Characterisation and source identification of selected pollutants in house dust

Elbagir, Sohair G. (2011) Characterisation and source identification of selected pollutants in house dust. Masters by Research thesis, Queensland University of Technology.


House dust is a heterogeneous matrix, which contains a number of biological materials and particulate matter gathered from several sources. It is the accumulation of a number of semi-volatile and non-volatile contaminants. The contaminants are trapped and preserved. Therefore, house dust can be viewed as an archive of both the indoor and outdoor air pollution. There is evidence to show that on average, people tend to stay indoors most of the time and this increases exposure to house dust. The aims of this investigation were to: " assess the levels of Polycyclic Aromatic Hydrocarbons (PAHs), elements and pesticides in the indoor environment of the Brisbane area; " identify and characterise the possible sources of elemental constituents (inorganic elements), PAHs and pesticides by means of Positive Matrix Factorisation (PMF); and " establish the correlations between the levels of indoor air pollutants (PAHs, elements and pesticides) with the external and internal characteristics or attributes of the buildings and indoor activities by means of multivariate data analysis techniques. The dust samples were collected during the period of 2005-2007 from homes located in different suburbs of Brisbane, Ipswich and Toowoomba, in South East Queensland, Australia. A vacuum cleaner fitted with a paper bag was used as a sampler for collecting the house dust. A survey questionnaire was filled by the house residents which contained information about the indoor and outdoor characteristics of their residences. House dust samples were analysed for three different pollutants: Pesticides, Elements and PAHs. The analyses were carried-out for samples of particle size less than 250 µm. The chemical analyses for both pesticides and PAHs were performed using a Gas Chromatography Mass Spectrometry (GC-MS), while elemental analysis was carried-out by using Inductively-Coupled Plasma-Mass Spectroscopy (ICP-MS). The data was subjected to multivariate data analysis techniques such as multi-criteria decision-making procedures, Preference Ranking Organisation Method for Enrichment Evaluations (PROMETHEE), coupled with Geometrical Analysis for Interactive Aid (GAIA) in order to rank the samples and to examine data display. This study showed that compared to the results from previous works, which were carried-out in Australia and overseas, the concentrations of pollutants in house dusts in Brisbane and the surrounding areas were relatively very high. The results of this work also showed significant correlations between some of the physical parameters (types of building material, floor level, distance from industrial areas and major road, and smoking) and the concentrations of pollutants. Types of building materials and the age of houses were found to be two of the primary factors that affect the concentrations of pesticides and elements in house dust. The concentrations of these two types of pollutant appear to be higher in old houses (timber houses) than in the brick ones. In contrast, the concentrations of PAHs were noticed to be higher in brick houses than in the timber ones. Other factors such as floor level, and distance from the main street and industrial area, also affected the concentrations of pollutants in the house dust samples. To apportion the sources and to understand mechanisms of pollutants, Positive Matrix Factorisation (PMF) receptor model was applied. The results showed that there were significant correlations between the degree of concentration of contaminants in house dust and the physical characteristics of houses, such as the age and the type of the house, the distance from the main road and industrial areas, and smoking. Sources of pollutants were identified. For PAHs, the sources were cooking activities, vehicle emissions, smoking, oil fumes, natural gas combustion and traces of diesel exhaust emissions; for pesticides the sources were application of pesticides for controlling termites in buildings and fences, treating indoor furniture and in gardens for controlling pests attacking horticultural and ornamental plants; for elements the sources were soil, cooking, smoking, paints, pesticides, combustion of motor fuels, residual fuel oil, motor vehicle emissions, wearing down of brake linings and industrial activities.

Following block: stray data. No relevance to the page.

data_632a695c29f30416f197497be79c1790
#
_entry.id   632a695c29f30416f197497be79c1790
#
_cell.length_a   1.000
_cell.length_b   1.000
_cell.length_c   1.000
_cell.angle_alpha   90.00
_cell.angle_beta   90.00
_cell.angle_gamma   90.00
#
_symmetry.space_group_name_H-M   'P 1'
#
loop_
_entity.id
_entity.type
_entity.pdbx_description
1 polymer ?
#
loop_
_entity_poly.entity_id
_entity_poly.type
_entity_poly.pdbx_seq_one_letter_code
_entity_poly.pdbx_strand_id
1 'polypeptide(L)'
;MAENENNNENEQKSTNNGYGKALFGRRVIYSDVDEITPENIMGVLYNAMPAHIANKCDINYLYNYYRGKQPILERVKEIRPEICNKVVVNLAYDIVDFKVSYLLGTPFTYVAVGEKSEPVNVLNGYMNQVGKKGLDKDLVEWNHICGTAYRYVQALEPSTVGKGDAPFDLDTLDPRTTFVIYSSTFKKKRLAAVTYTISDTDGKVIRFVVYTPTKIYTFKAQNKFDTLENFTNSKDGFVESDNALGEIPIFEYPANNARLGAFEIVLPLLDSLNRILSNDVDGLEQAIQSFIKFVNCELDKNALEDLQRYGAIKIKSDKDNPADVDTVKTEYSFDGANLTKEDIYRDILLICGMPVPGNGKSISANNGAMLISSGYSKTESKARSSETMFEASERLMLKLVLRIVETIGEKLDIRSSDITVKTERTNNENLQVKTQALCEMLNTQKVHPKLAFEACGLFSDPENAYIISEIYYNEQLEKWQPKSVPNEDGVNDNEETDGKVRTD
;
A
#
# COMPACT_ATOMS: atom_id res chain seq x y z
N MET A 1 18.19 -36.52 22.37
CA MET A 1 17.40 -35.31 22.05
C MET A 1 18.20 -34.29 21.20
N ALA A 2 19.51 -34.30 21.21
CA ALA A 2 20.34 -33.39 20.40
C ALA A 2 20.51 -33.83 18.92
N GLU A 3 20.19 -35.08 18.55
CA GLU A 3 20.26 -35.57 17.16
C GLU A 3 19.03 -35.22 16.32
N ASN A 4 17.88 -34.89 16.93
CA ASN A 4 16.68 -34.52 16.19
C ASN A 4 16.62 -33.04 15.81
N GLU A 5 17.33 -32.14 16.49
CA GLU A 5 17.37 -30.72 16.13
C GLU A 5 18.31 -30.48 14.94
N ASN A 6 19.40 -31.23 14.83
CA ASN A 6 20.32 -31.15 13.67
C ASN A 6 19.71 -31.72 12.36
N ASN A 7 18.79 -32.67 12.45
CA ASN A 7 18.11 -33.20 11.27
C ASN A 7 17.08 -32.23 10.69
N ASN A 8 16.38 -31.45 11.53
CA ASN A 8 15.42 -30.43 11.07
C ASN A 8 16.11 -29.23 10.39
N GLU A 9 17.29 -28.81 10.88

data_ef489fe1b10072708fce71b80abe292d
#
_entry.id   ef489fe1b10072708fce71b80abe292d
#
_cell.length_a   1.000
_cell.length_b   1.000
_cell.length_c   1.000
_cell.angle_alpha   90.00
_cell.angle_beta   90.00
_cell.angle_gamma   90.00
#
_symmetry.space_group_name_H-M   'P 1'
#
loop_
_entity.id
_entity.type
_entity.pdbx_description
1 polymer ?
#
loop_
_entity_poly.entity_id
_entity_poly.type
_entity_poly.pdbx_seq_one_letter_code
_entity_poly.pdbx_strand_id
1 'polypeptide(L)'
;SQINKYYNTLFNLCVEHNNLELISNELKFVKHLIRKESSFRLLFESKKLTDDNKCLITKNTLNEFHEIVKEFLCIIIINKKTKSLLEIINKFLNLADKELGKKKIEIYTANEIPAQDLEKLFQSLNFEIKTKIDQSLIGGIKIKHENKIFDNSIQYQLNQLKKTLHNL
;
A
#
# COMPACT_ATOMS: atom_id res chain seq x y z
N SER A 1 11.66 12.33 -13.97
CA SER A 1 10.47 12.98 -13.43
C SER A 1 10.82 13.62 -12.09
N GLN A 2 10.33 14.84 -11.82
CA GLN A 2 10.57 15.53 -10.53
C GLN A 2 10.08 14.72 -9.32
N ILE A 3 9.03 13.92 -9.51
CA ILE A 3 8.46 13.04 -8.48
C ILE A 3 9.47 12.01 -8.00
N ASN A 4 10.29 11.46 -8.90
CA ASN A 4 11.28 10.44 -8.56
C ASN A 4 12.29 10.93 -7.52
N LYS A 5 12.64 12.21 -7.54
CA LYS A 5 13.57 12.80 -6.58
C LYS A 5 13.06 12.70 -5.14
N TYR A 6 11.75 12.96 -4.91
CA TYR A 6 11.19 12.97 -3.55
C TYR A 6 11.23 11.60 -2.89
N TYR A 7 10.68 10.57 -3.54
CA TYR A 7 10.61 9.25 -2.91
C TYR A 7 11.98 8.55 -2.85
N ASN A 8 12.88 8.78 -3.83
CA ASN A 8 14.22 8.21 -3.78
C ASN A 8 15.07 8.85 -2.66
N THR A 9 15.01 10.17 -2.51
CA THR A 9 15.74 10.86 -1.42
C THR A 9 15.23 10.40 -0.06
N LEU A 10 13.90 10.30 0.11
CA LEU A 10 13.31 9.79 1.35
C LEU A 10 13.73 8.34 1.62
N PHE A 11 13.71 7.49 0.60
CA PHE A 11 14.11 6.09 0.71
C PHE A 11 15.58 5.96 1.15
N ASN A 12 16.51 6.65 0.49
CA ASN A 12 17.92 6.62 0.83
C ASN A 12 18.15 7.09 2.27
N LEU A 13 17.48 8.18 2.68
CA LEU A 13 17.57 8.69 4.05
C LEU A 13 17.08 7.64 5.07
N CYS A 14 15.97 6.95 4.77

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ID Code: 49842
Item Type: QUT Thesis (Masters by Research)
Supervisor: Ayoko, Godwin
Keywords: indoor air quality, indoor air pollution, indoor environmental quality, hazardous air pollutants, sick building syndromes, house dust
Divisions: Past > Schools > Chemistry
Past > QUT Faculties & Divisions > Faculty of Science and Technology
Institution: Queensland University of Technology
Deposited On: 23 Apr 2012 06:56
Last Modified: 23 Apr 2012 06:56

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